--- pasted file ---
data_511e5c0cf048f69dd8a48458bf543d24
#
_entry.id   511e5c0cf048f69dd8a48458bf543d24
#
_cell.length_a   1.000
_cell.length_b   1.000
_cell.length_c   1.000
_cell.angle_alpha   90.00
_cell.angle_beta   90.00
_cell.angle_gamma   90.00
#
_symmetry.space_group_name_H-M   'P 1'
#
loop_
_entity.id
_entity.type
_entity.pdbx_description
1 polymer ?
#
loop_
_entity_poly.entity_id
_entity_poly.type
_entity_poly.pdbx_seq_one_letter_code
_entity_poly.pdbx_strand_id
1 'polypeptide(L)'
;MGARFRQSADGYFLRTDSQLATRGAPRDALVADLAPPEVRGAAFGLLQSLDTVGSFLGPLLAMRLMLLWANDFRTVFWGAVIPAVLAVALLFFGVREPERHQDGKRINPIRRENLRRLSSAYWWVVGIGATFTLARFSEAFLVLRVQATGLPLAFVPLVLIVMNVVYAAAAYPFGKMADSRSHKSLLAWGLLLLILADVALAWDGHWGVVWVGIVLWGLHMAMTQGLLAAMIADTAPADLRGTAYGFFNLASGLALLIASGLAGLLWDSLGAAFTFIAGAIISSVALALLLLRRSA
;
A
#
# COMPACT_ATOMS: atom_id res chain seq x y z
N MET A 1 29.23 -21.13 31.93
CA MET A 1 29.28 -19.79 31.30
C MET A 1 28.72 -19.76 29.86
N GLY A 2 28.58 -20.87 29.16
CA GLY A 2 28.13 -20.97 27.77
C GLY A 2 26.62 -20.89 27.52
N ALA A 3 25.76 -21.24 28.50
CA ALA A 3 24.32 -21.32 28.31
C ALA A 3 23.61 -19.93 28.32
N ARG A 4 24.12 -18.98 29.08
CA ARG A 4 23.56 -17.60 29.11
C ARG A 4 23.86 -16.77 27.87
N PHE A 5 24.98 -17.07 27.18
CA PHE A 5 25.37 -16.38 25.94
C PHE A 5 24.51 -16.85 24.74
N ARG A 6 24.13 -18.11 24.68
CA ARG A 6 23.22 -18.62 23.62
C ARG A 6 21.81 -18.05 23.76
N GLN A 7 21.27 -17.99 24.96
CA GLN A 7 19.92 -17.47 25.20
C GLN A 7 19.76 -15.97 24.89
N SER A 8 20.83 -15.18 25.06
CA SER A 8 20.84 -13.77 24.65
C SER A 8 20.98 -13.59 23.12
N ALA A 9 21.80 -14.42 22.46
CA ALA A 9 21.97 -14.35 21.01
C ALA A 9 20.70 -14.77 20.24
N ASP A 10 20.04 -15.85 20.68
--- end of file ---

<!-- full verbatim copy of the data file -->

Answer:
data_511e5c0cf048f69dd8a48458bf543d24
#
_entry.id   511e5c0cf048f69dd8a48458bf543d24
#
_cell.length_a   1.000
_cell.length_b   1.000
_cell.length_c   1.000
_cell.angle_alpha   90.00
_cell.angle_beta   90.00
_cell.angle_gamma   90.00
#
_symmetry.space_group_name_H-M   'P 1'
#
loop_
_entity.id
_entity.type
_entity.pdbx_description
1 polymer ?
#
loop_
_entity_poly.entity_id
_entity_poly.type
_entity_poly.pdbx_seq_one_letter_code
_entity_poly.pdbx_strand_id
1 'polypeptide(L)'
;MGARFRQSADGYFLRTDSQLATRGAPRDALVADLAPPEVRGAAFGLLQSLDTVGSFLGPLLAMRLMLLWANDFRTVFWGAVIPAVLAVALLFFGVREPERHQDGKRINPIRRENLRRLSSAYWWVVGIGATFTLARFSEAFLVLRVQATGLPLAFVPLVLIVMNVVYAAAAYPFGKMADSRSHKSLLAWGLLLLILADVALAWDGHWGVVWVGIVLWGLHMAMTQGLLAAMIADTAPADLRGTAYGFFNLASGLALLIASGLAGLLWDSLGAAFTFIAGAIISSVALALLLLRRSA
;
A
#
# COMPACT_ATOMS: atom_id res chain seq x y z
N MET A 1 29.23 -21.13 31.93
CA MET A 1 29.28 -19.79 31.30
C MET A 1 28.72 -19.76 29.86
N GLY A 2 28.58 -20.87 29.16
CA GLY A 2 28.13 -20.97 27.77
C GLY A 2 26.62 -20.89 27.52
N ALA A 3 25.76 -21.24 28.50
CA ALA A 3 24.32 -21.32 28.31
C ALA A 3 23.61 -19.93 28.32
N ARG A 4 24.12 -18.98 29.08
CA ARG A 4 23.56 -17.60 29.11
C ARG A 4 23.86 -16.77 27.87
N PHE A 5 24.98 -17.07 27.18
CA PHE A 5 25.37 -16.38 25.94
C PHE A 5 24.51 -16.85 24.74
N ARG A 6 24.13 -18.11 24.68
CA ARG A 6 23.22 -18.62 23.62
C ARG A 6 21.81 -18.05 23.76
N GLN A 7 21.27 -17.99 24.96
CA GLN A 7 19.92 -17.47 25.20
C GLN A 7 19.76 -15.97 24.89
N SER A 8 20.83 -15.18 25.06
CA SER A 8 20.84 -13.77 24.65
C SER A 8 20.98 -13.59 23.12
N ALA A 9 21.80 -14.42 22.46
CA ALA A 9 21.97 -14.35 21.01
C ALA A 9 20.70 -14.77 20.24
N ASP A 10 20.04 -15.85 20.68